With The Devil
My body is seriously pissed at me right now. In all seriousness (all "Joan Rivers has taken possesion of my body aside) I have begun skiing, running, and swimming. Simultaneously. Not as in I am running on skis in a pool; as in I started doing all three of these sucking-way-worse than cycling sports in the same week. This is what my cross training (oh and it is making very cross) week looks like in review:
- Monday - Night XC Skiing. I only have two speeds: Fast and lying on the ground moaning
- Tuesday - Crash-ridden XC Skiing/repeatedly smashing my ass on rocks
- Wednesday - Rode 20 mile roundtrip to work on the cross bike. I felt like I had never pedaled a bike before.
- Thursday - Started Masters swim team at Cambridge Rindge and Latin. An hour and fifteen minutes of cold, wet, chlorinated hell.
- Friday - Drove to work, walked up and down three flights of stairs nine times, then played some Wi driving game with my nephew. I got my ass kicked.
- Saturday - Ran home from work. Perhaps one of the dumbest things I have ever done. And that's a bold claim.
- Sunday - More XC Skiing. You ever worn your disc brake pads down to metal but continued braking anyway? That's what I was doing to my body by that point in the week.
Above: Looking at the Charles River through the eyes of a bridge. Regarding XC Skiing wear Colin said to "Wear all your cold weather cycling gear (ok, maybe not the helmet) for now and don't waste another minute worrying about it." I took that literally — wearing my bibs with leg warmers (how else was going to hold my leg warmers up eh?). The river seems to have frozen in mid-flow. M did not like this photo, I have no idea why.
Swimming is hard. And the funny thing is, my kicking is the weakest part of my swimming game. Throw a leg buoy between my legs (well, don't throw it, and aim a little higher will you?) and I can truck right across the pool; make me use a kick-board and I get half way across the pool and begin to sink. I'm not joking. I stop. My feet cramp. Apparently "flutter-kicking" uses nothing like the same muscles in your legs that cycling uses. My coach (that's right) also tells me that my ankles are "too tight" which is "typical of cyclists and runners." She also tells me that I my back hair is "not hydro-dynamic" and that if I pee in the pool one more time I'm off the team.
I used to swim, but when I used to swim I would basically splash around aimlessly for an hour (if that) and then go take a communal shower with middle-aged Japanese businessmen who would slap their bodies in rhythm with their atonal singing. I really just went for the showering.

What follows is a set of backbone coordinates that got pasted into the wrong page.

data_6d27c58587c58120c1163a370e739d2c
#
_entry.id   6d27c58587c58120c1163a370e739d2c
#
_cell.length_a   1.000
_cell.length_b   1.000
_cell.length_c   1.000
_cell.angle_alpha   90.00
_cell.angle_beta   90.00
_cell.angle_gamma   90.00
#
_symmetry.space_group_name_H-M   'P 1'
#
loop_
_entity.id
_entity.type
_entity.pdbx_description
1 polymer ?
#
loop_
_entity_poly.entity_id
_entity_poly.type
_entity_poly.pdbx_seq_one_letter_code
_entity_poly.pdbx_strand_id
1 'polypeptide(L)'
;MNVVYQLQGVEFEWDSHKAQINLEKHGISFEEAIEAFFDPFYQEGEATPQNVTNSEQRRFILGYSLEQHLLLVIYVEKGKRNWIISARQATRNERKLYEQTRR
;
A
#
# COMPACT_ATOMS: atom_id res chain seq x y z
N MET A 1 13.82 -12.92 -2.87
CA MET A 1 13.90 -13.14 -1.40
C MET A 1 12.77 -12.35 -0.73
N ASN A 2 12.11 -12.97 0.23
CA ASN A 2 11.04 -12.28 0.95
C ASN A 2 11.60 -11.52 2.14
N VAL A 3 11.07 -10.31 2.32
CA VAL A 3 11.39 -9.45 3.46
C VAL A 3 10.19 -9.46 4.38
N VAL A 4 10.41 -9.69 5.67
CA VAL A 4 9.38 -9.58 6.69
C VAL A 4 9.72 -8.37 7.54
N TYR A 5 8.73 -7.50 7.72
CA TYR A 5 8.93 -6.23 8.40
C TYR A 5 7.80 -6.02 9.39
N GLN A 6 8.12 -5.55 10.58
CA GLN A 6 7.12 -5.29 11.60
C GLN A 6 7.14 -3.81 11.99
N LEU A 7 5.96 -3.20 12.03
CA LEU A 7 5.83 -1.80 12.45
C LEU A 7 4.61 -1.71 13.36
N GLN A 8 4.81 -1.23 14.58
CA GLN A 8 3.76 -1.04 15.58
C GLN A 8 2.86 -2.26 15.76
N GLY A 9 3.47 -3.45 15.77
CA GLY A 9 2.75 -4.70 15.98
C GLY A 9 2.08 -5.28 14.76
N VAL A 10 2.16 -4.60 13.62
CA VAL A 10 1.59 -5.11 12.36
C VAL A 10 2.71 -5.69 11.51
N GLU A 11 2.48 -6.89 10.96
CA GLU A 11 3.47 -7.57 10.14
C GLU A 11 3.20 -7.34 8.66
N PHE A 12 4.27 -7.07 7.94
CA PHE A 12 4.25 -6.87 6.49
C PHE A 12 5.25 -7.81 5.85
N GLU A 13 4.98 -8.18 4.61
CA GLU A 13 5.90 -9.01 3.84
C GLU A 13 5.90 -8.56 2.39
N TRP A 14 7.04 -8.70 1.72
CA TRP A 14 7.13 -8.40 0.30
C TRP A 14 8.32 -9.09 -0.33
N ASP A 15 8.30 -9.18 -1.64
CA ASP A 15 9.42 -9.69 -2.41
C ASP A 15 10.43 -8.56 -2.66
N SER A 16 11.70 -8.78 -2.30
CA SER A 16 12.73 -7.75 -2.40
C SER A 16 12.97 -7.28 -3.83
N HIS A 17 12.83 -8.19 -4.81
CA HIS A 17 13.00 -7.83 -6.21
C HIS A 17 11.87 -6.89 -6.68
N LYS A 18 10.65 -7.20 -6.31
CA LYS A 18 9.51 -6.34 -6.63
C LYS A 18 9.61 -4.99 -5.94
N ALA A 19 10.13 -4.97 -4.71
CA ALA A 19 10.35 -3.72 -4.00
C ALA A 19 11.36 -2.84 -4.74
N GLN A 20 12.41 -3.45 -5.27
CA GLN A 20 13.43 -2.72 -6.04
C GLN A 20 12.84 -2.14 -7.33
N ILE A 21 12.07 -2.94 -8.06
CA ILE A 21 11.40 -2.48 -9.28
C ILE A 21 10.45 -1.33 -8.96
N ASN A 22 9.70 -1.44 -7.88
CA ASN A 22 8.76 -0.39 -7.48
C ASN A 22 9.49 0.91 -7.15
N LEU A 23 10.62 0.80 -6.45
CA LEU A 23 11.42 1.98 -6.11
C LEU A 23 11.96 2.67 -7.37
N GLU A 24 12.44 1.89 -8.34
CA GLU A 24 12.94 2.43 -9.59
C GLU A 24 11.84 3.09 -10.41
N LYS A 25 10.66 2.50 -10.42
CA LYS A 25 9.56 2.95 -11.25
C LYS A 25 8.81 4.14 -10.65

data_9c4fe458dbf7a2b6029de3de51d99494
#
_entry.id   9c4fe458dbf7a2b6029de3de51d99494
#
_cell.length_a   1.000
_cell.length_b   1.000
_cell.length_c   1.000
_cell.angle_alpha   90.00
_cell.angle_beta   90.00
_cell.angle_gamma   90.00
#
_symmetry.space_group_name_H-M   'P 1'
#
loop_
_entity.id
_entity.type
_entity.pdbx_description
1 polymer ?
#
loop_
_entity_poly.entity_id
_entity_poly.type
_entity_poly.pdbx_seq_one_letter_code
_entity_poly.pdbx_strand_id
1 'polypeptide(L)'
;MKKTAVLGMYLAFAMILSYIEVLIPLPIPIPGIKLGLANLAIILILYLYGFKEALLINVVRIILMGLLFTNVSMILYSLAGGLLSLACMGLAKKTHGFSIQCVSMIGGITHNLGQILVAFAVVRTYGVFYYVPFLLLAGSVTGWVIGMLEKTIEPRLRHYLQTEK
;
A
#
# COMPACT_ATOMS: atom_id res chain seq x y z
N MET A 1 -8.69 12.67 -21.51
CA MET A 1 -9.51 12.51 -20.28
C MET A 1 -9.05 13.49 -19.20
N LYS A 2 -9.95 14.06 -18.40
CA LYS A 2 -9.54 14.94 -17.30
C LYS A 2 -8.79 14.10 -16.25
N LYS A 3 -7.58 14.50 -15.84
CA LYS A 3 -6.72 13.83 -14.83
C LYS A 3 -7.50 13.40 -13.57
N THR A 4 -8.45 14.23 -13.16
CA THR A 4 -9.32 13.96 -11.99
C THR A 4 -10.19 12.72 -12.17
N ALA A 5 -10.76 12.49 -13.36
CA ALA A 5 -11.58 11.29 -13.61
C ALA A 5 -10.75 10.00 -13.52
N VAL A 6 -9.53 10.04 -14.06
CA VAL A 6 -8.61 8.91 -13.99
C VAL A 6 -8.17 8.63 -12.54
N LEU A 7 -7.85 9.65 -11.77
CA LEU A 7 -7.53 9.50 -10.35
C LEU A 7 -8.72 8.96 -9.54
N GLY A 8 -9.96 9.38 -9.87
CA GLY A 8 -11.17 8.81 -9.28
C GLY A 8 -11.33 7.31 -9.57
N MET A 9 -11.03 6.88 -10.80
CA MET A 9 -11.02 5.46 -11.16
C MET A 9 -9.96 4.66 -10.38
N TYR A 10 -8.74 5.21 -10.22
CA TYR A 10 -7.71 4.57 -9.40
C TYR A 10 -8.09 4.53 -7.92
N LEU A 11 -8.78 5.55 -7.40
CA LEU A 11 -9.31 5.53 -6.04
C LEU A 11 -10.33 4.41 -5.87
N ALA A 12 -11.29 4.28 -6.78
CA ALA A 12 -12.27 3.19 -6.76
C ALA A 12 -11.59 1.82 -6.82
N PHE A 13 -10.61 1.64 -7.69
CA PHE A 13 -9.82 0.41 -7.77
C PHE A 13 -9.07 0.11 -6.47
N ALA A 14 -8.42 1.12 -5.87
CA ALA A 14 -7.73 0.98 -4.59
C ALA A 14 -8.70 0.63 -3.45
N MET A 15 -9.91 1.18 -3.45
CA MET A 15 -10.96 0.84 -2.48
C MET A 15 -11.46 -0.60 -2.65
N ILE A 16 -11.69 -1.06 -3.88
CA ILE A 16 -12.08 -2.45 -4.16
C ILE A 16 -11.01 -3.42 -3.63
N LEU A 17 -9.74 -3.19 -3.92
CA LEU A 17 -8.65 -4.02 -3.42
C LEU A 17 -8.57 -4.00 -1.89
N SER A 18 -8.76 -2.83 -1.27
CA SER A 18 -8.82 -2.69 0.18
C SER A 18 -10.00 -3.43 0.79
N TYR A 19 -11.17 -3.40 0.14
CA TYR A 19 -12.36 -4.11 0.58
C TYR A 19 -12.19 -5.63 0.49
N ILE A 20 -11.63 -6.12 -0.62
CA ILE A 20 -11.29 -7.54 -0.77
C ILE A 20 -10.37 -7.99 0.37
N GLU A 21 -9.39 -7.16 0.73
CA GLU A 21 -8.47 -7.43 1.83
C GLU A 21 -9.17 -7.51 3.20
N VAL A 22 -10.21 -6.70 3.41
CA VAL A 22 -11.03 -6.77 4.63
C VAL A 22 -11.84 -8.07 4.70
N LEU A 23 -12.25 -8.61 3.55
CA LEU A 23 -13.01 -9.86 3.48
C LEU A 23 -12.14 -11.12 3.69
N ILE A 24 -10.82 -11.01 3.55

The addition of a coach to the equation makes for a brutal workout. I can't imagine having a coach waiting for me at the bottom of each of my hill intervals, "stop talking to me, I'm trying to hold my vomit in, leave me alone!"
And the running. Don't get me started. Oh, you don't actually want me to start? That makes me very sad. Fine, I'm going to go over here in the corner and tell this potted plant about my running.
I've been reading this book about a guy who goes through West Point, then Airborne school, then Ranger school on his way to Afghanistan. In Ranger school there's no "adaptation phase." They don't go out for a ten minute slow run before they go out for a six minute mile eight mile run. They just DO IT! And they probably do it in boots, not some $140 running shoes. Ya half the guys get dropped from the program due to injury (even the author has to go through a lot of it with his arm popping in and out of its socket), but this is what inspired me to run home from work.
Here's my LOGIC. My cousin Dave went through Ranger school and became a Sergeant, serving in Afghanistan. I used to play G.I. Joe with Dave when I was six-years-old, and here's the thing: I could totally hang. Therefore it goes without saying that I too can go out for a 5+ mile run — cold. Hell, I could probably breeze right through a 13 mile forced march with an 80 Lb. pack too.
So I drove to work with a bag full of running clothes and went through with my plan. At the end of the day I set out on my mission. I ride this route all the time on the bike, it doesn't seem that far, but in a pair of shoes alone it felt very far indeed. I tried to motivate myself by pretending that I was really in Ranger school, "OK when I finish this run I'm going to graduate...and then I'll get shipped off to Iraq where my nuts will get blown off by an IED." It was 23 degrees out, so the thought of a nice, warm IED warming my nether regions seemed pleasant.
Running sucks. But the nice thing about running is that you get a lot of thinking done. I did. I must have thought: "This sucks, this sucks, this sucks" 1350 times during my 45 minute run.